San Francisco officer on viral video of brazen Walgreens shoplifter: 'Crooks' know there are no consequences
Security guard shown on video watching as thief filled bag with items
San Francisco Police Lt. Tracy McCray said on Wednesday that she is "used to" shoplifters stealing with no consequences in the city, reacting to a Walgreens video that showed a man stealing items from the store without being stopped.
"What happened in that Walgreens has been going on in that city for quite a while," McCray told "America's Newsroom."
"I’m used to it. I mean, we can have a greatest hits compilation of people just walking in and cleaning out the store shelves and security guards, the people who work there, just standing by helplessly because they can’t do anything," McCray said.
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Meanwhile, the San Francisco Police Officers Association is blaming District Attorney Chesa Boudin’s policies for enabling this type of criminal behavior.
"This brazen criminal behavior is endured every single day by San Franciscans and it is the direct result of District Attorney Chesa Boudin and his enablers’ criminals-first agenda," SFPOA President Tony Montoya said in a statement.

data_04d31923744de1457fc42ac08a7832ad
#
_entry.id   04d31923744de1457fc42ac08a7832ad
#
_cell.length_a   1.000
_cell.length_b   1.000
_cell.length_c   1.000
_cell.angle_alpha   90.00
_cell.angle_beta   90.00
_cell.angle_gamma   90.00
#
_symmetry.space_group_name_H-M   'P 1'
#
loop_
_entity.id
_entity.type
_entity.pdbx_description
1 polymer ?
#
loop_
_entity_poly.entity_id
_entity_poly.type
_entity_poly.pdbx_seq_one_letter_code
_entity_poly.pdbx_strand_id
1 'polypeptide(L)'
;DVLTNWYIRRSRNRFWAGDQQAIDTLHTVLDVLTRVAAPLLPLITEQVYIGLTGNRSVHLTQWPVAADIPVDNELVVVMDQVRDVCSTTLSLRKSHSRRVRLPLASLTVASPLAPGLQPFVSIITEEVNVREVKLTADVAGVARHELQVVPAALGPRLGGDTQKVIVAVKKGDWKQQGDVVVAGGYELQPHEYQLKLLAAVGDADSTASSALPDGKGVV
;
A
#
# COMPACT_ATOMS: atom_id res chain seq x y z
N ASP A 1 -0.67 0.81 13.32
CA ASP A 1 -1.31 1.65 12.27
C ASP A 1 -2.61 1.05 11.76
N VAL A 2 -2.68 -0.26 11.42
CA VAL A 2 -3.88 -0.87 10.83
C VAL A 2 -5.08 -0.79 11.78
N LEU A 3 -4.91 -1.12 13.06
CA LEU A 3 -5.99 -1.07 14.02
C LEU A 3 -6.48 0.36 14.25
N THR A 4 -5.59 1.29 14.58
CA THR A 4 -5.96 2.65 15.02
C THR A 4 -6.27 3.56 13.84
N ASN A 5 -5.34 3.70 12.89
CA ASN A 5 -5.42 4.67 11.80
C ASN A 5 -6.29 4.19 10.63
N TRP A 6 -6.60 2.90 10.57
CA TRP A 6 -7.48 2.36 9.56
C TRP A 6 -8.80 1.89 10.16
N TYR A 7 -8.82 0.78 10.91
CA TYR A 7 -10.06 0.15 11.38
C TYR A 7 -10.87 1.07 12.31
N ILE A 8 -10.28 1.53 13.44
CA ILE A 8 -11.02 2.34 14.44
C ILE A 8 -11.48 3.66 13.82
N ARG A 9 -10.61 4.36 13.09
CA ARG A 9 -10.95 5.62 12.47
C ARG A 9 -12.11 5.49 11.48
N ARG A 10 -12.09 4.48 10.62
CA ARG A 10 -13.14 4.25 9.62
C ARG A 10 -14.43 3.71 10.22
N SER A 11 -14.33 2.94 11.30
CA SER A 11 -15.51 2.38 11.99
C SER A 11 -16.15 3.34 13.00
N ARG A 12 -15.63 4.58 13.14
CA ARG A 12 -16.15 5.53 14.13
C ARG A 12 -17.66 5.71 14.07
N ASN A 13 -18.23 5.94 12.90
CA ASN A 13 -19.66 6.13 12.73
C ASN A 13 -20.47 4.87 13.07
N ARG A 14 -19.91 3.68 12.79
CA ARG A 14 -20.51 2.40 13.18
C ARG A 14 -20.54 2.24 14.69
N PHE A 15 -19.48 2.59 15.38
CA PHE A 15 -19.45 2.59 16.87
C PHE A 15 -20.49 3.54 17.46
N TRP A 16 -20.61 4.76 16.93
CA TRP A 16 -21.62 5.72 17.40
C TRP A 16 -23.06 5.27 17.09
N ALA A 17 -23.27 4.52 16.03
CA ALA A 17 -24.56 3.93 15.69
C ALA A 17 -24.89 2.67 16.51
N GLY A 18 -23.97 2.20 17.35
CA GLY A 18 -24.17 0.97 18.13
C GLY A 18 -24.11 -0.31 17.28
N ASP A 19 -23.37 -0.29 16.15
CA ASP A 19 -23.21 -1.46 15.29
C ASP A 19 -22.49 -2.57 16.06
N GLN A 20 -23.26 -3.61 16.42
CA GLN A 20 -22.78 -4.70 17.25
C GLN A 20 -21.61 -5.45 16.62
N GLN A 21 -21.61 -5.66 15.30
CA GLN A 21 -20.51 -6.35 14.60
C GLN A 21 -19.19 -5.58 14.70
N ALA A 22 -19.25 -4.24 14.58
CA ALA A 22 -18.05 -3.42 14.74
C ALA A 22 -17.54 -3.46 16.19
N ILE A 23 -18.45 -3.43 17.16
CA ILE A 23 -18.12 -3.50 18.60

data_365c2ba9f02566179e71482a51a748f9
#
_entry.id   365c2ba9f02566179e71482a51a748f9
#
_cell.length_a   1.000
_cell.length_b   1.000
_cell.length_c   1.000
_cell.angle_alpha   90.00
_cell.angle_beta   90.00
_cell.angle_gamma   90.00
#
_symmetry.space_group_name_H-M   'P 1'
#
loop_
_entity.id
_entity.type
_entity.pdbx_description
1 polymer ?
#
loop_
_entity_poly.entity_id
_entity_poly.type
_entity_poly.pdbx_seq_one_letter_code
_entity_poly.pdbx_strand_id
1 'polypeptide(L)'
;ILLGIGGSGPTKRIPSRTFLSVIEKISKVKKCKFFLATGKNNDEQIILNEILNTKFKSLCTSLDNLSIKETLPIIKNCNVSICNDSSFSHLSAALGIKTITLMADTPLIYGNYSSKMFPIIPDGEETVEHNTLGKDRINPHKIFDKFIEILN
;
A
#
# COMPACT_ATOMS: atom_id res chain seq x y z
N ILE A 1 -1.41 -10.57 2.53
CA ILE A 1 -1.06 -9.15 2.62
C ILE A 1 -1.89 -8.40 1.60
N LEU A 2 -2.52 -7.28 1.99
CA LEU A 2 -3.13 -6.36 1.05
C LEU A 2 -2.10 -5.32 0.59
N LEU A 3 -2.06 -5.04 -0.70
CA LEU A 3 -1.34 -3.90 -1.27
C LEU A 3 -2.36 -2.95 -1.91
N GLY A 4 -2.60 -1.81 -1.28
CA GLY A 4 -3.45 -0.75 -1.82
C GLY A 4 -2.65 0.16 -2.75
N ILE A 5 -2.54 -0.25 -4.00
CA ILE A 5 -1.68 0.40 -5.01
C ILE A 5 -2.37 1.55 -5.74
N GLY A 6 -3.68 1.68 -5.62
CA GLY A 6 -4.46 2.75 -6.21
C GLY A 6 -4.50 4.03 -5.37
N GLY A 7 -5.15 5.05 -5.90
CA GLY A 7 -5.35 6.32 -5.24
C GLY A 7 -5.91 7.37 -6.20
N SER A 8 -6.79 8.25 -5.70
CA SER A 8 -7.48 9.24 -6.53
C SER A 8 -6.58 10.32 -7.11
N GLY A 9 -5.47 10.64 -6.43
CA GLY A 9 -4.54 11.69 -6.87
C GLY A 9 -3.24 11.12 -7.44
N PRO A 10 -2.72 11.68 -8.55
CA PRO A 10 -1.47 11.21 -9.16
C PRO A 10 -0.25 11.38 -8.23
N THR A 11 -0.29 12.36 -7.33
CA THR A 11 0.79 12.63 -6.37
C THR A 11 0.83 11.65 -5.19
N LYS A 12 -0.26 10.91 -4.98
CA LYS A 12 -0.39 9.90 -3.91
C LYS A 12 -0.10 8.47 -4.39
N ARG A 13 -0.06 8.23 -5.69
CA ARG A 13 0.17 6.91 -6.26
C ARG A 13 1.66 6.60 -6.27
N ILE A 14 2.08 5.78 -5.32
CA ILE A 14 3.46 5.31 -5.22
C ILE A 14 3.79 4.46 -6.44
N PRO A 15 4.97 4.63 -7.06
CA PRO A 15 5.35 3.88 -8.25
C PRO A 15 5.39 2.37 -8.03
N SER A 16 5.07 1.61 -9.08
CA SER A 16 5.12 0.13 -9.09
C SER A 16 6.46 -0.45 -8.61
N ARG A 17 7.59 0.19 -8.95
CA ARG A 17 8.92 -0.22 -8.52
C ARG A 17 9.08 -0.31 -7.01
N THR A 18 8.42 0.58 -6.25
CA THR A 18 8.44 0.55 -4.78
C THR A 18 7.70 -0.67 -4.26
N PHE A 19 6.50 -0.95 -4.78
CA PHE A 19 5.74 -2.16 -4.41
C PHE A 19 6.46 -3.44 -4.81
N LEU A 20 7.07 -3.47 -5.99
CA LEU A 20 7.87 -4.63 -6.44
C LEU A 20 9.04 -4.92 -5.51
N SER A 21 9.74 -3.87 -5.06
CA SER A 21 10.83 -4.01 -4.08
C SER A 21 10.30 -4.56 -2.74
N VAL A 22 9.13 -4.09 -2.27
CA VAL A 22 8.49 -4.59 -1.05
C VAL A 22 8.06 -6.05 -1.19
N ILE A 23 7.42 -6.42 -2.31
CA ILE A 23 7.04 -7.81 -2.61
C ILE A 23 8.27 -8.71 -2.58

The Walgreens theft video was posted Monday by KGO-TV reporter Lyanne Melendez. "This just happened at the @Walgreens on Gough & Fell Streets in San Francisco #NoConsequences," she wrote, tagging Boudin.
Walgreens said the safety of its customers and employees is its top priority and that the video was reported to the police.
"Unfortunately, this is another example of blatant retail theft, which is an ongoing problem for several retailers in San Francisco," a spokesperson for the company said in a statement.
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McCray told co-host Bill Hemmer that in San Francisco, "crooks" know that they can rob a store "because there are no consequences."
The police officer said that district attorney Boudin has a "criminals first agenda" because criminals are not being prosecuted for "any crimes as a felony or commercial burglary." She explained further that such theft cases "get slapped down to a misdemeanor."
"Not enough cops out. You try to put a cop at every corner, which is unrealistic," McCray said.
"If you steal below $950, you get a citation and you just get to walk away and if you don’t show up to court, guess what, maybe you get a bench warrant or maybe they even toss that before it even gets to that point. Anybody can come in and do whatever they want."
Fox News' Bradford Betz contributed to this report.